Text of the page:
D.C. Big Flea draws them in by the thousands

How do you bring them to your door by the thousands and keep them coming back for more? How do you make each show a winner, even in tough economic times? If there is a magic formula, the D.C. Big Flea has it! The recent September show brought in thousands of customers, dispelling the idea that we are all staying at home to conserve on gas, while glued to our TV sets for the latest stock market news.

Adjusting to the times; that is a key factor in the D.C. Big Flea’s success. Here is a show that offers a winning combination of affordable booth prices – so important in this economy – along with strong dealer support in the form of advertising and promotion right where it counts – in the newspapers, on television and on the radio.

The D.C. Big Flea has fine-tuned its operation to adapt to the times with a show that is accessible and user-friendly for both participants and showgoers alike. “This was our fourth D.C. Big Flea,” commented Chuck Johnson of Emma Jean’s General Store in West Virginia. “Prior to the show, we were concerned about how the economy might affect sales, but, for this show our sales were actually higher.” At 9 a.m.. when the doors opened, my sister was alone, manning the booth and was overwhelmed with customers. The aisles were really crowded.” For Johnson, the pull of nostalgia continues to drive sales. High on the list are collectibles that remind customers of their own childhood and far simpler times with sales strong and steady for vintage advertising signs and children’s toys. He also brought a collection of store fixtures from the family’s general store in West Virginia, still run by Chuck’s mother, that delighted showgoers. The original display counters and such accessories as glass candy jars bring a much-longed-for homey touch to today’s modern kitchen.

An important ingredient in the fall show’s success was the willingness of dealers to self-promote. Ashley Dettor and Bob French of Antiques on Eleven in Richmond, Va., have participated in past D.C. Big Fleas and send invitations to their clients to visit each show.

“We have had wonderful response to our specialty – ceramics, decorative arts and period American furniture – from both customers who responded to the invitations and from fresh showgoers. Our intention is to exhibit in each of the upcoming D.C. Big Flea markets and actively build a following of dedicated buyers,” French said. It is this extra effort to build promotion into the show experience that is giving many dealers the edge.

“This is a time when it is especially important to work with your customers,” notes Johnson. One of the most unusual items that he sold at the September show was a two-seater playground carousel from the 1920s. The sale took place on a Sunday. When the customer expressed interest in the carousel, but wondered how to get it home (10 miles away), Chuck jumped into his van and solved the problem with no delivery fee. Now, that’s real customer service.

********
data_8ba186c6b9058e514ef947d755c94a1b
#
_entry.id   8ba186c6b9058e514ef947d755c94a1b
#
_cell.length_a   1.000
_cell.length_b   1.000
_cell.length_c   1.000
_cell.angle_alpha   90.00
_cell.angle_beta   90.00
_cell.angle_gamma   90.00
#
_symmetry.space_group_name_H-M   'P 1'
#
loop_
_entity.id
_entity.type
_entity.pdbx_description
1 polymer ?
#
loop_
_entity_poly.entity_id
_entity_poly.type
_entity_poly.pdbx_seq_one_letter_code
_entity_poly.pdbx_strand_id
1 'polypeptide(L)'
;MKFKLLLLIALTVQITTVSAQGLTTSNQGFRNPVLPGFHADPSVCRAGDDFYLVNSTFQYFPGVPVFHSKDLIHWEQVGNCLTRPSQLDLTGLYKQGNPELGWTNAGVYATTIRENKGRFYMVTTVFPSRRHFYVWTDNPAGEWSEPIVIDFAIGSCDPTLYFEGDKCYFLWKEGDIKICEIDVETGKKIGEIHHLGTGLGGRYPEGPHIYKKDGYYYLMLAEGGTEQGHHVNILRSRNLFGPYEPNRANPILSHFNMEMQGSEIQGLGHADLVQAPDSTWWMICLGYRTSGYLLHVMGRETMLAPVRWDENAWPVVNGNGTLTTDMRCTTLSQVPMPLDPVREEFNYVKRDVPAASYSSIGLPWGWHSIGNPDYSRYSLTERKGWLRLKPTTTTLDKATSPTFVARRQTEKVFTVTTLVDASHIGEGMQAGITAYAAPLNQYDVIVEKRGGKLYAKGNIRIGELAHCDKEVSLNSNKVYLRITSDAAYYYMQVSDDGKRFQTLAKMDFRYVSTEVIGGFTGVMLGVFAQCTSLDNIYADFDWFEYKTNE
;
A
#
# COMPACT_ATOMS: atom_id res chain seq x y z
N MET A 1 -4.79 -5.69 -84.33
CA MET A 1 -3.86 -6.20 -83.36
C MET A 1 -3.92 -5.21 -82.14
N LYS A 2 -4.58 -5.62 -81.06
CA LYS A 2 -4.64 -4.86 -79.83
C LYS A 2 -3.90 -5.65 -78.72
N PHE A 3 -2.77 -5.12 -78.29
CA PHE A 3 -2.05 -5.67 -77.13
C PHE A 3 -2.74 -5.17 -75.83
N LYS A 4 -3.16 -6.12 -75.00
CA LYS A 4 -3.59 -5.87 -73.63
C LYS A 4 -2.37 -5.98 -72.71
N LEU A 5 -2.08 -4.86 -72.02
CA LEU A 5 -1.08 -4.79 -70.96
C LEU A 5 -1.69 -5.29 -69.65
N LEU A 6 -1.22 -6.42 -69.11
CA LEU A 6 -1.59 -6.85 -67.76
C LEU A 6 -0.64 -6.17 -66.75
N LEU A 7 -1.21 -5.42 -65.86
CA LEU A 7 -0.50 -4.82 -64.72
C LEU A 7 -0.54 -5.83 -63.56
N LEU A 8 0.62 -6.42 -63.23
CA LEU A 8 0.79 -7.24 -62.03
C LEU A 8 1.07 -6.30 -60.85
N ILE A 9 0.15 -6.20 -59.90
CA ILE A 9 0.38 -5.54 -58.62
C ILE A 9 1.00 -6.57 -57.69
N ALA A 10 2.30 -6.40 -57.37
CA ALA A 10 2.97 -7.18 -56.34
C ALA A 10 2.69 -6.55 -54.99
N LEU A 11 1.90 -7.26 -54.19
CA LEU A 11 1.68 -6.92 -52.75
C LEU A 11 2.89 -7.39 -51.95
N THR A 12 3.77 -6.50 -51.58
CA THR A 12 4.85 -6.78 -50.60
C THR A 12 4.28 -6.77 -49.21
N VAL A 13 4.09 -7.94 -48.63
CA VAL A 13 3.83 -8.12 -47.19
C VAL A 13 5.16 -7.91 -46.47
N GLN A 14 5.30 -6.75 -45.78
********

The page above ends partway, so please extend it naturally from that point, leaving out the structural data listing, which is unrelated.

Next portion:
He adds that this is the time to generate booth traffic by offering special promotions. Signs in booths inviting showgoers to make an offer and special “mark-down” tables were spotted at the September show and did an effective job, while stimulating sales of higher-end merchandise as well. Once in the booth, customers not only checked out the marked down table, they gravitated to higher-end merchandise as well which resulted in additional sales.

Furniture moved well at the September show, with sales not confined to smaller pieces. First time exhibitor, Pat Kolby, sold a three-piece parlor set circa 1870s that was one of the most unusual and stunning pieces in her collection. The set, priced at $1,800, featured intricately carved female heads on the chair backs. A huge bookcase in tiger oak and a large primitive pine cupboard which sold for $1,275 were among her best furniture sales. “Everything was priced well at this show,” notes Ms. Kolby. Dealers were very realistic in terms of their prices.”

“You have to work harder in this market and be open to change,” adds Dick Timme of Antiques & Appraisals, who bypasses local Connecticut shows in favor of the D.C. Big Flea. “You need to keep moving and find new ways to present your merchandise.

Many of the antique dealers who did well at the show had an excellent presentation, setting up their booths as room settings. “If you present your merchandise right, it works! If it doesn’t it’s time to sharpen the presentation.”

Timme was among the dealers for whom furniture moved well. “Antique furniture is a good investment from the standpoint that you are getting a lot of design and craftsmanship for your investment. It stands the test of time. Not true for much of the furniture made today.” He sees 1950s mahogany furniture picking up in interest as it is very affordable. Timme experienced good sales in flatware, sterling hollowware and small paintings. He adds that silver is an excellent purchase for consumers as the metal itself will always have value.

Participants consistently commented on the quality of the show. “We were in excellent company,” Kolby said. “While the name of the show connotes bargains, the D.C. Big Flea delivers quality far beyond the average flea market, offering a vast array of fine antiques and popular collectibles. There’s truly something for everyone.”

The diversity of the show and its excellence have made it a strong contender in the fine arts and antiques category, as well as in the highly specialized collectibles market. And that’s no small accomplishment in today’s ever changing market.

For more information call Leigh Infield Associates, at 212-691-7297.

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